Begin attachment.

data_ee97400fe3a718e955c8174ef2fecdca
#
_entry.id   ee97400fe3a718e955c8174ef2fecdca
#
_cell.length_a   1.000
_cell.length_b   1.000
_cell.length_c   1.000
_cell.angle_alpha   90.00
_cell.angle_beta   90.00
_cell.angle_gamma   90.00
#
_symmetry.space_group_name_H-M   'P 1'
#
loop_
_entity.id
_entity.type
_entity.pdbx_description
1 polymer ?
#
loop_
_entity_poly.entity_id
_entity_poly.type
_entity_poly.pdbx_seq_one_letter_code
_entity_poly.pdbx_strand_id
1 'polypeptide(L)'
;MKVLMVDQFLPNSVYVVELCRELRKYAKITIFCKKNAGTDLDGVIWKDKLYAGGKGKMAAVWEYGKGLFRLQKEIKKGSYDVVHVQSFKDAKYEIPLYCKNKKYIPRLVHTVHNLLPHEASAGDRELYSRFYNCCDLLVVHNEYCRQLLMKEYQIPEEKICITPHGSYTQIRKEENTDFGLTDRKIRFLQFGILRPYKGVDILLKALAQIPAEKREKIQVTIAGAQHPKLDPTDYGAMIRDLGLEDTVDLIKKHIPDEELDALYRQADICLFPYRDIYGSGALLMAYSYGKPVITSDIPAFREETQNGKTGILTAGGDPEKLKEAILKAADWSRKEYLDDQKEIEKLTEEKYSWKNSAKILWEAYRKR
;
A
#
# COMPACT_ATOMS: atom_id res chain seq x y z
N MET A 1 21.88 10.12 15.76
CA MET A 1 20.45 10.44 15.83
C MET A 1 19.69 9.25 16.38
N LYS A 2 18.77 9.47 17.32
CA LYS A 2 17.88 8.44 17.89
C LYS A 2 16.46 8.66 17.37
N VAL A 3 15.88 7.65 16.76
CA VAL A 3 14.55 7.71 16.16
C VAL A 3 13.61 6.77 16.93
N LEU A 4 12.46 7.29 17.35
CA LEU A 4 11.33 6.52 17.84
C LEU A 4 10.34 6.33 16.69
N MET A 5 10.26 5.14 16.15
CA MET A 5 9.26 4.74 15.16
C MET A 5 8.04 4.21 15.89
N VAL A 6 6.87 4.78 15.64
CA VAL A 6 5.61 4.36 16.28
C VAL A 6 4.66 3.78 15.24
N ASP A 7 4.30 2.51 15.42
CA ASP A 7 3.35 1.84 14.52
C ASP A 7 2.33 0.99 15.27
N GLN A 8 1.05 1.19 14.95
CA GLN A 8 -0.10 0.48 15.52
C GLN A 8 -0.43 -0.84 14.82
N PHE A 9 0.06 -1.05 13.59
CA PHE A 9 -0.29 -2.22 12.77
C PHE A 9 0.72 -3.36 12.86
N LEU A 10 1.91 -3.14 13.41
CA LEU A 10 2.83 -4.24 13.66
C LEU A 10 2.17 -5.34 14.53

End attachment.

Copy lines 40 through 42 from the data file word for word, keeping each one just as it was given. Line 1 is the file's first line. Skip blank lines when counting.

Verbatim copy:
N LEU A 4 12.46 7.29 17.35
CA LEU A 4 11.33 6.52 17.84
C LEU A 4 10.34 6.33 16.69